There are some recipes that take you home, and some that create home for your own family. This one is both.
Maple and oat are both products of the north. Maple, of course, is the sweet spring essence of our forests and a much welcomed ingredient used by early settlers. It’s our first crop of the year! Oats are a grain that grows well in our climate unlike wheat which does not. So a bread that uses both pays tribute to these products.
The sister competition
All the women in my family loved baking bread. It was an art born of economic necessity, but was one of the most loved foods on our table, certainly one that created the most memories for many of us. One whiff of yeast and I’m in my mother’s kitchen, or my Aunt Jeanette’s. Both these women, sisters, loved baking, and were just a tad competitive with each other over their creations. Perhaps more than a tad.
I’ve made a few changes along the way. First of all, my mom’s bread was made with brown sugar and not maple. Aunt Jeanette made a maple bread that did not include oats. I loved each of them! However, I had the most delicious bread ever at a restaurant quite a few years ago, and it combined both flavors. It was a maple oat bread that had a strong flavor of both the maple and the oats and I absolutely loved it. The chef was not parting with his recipe, so I set out to duplicate it.
That maple flavor
I tried many variations of my own, and none of them had the maple flavor of the original. Maple, even dark amber maple syrup, loses a lot of its flavor in baking as many spices do, and in order to get the flavor I wanted, the dough ended up much too liquid.
I returned to my mother’s recipe and decided to substitute maple syrup for the brown sugar, and I added a little pure maple extract. It certainly smelled good, and this seemed to be the right combination. However, I still needed more oat taste if I was to duplicate that exquisite loaf.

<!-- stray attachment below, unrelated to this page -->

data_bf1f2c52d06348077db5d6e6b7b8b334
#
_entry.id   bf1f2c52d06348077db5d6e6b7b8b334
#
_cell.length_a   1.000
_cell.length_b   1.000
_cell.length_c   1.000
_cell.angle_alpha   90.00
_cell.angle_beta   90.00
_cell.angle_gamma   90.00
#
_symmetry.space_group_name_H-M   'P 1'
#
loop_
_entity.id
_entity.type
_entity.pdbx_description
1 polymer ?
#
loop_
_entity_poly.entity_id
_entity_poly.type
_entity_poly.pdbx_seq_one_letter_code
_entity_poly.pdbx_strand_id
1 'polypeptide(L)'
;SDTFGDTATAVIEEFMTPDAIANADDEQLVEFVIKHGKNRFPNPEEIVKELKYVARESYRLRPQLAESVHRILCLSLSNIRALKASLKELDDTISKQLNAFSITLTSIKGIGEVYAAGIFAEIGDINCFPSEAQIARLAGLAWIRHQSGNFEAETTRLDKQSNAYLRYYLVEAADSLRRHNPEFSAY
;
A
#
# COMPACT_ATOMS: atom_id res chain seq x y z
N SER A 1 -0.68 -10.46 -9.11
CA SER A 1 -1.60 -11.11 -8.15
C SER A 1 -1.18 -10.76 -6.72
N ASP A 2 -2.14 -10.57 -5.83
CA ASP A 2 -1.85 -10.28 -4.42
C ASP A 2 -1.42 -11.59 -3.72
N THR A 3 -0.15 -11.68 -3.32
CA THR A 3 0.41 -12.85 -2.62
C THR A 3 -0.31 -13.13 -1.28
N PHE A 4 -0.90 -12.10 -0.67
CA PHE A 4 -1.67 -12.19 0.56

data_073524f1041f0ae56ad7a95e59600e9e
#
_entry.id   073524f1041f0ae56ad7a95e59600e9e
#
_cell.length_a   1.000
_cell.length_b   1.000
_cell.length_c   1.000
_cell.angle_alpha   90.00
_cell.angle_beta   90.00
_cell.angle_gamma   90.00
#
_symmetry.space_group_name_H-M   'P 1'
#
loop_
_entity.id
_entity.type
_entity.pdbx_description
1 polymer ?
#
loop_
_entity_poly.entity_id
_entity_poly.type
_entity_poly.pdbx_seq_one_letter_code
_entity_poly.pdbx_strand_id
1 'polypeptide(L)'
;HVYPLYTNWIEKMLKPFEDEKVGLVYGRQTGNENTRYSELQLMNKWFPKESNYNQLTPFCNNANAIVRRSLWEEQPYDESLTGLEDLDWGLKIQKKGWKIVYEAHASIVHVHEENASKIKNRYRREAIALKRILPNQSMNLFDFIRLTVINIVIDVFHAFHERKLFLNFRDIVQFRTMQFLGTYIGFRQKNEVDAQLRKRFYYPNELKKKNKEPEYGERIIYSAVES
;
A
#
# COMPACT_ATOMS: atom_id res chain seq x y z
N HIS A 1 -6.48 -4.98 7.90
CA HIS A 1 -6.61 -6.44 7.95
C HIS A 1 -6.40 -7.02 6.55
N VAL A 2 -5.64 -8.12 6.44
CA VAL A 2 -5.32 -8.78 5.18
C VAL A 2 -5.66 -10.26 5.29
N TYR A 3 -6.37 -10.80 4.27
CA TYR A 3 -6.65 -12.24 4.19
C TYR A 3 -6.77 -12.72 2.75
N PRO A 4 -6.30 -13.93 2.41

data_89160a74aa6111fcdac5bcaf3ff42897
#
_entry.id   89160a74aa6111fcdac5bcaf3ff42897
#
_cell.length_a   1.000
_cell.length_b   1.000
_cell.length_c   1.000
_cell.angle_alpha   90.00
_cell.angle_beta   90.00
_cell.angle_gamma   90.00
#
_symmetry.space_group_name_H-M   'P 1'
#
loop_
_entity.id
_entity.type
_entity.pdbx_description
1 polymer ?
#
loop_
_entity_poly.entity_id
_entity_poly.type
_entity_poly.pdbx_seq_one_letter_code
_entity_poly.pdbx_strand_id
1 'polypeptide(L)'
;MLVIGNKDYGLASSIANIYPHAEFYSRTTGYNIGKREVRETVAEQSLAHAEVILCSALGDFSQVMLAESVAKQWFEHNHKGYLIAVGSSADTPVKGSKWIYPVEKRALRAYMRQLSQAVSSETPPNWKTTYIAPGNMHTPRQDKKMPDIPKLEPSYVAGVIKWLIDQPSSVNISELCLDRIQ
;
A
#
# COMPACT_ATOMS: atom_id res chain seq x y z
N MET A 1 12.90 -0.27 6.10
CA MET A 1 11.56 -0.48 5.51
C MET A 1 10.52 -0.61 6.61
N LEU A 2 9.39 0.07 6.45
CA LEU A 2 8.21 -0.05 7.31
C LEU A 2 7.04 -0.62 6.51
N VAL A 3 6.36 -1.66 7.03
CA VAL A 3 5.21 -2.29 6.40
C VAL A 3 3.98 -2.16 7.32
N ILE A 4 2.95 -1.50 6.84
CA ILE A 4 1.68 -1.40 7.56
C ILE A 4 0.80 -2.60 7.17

A nutritional swap
I decided to replace some of the white flour with white whole-wheat flour to bump up the texture and nutrition.
The original recipe just called for adding the old-fashioned rolled oats along with the flour, so I tried adding them to the cooling milk mixture to soften them and bring out the taste of the oats. This improved the flavor of the bread immensely, but I needed a little more chewy texture so I added in a half cup of extra oats, and compensated for the additional oats and heaviness of the whole wheat flour by increasing the liquid by a half cup.
These changes resulted in a bread that is pretty close to the one I had that day in the restaurant! You can most definitely taste the maple and the oats, and the texture is lovely. As long as you let it completely cool, it slices beautifully, but that is important for most breads.
Sylvia’s Maple Oatmeal Bread
1/2 cup warm water, 105 to 110 degrees
2 1/2 oz active dry yeast (2 packets)
2 cups milk
1 1/2 cups old-fashioned rolled oats, divided
1/4 cup dark amber maple syrup
1/2 tsp. pure maple extract
2 cups unbleached white flour
3 1/2 cups of white whole-wheat flour, or so
1 tsp. salt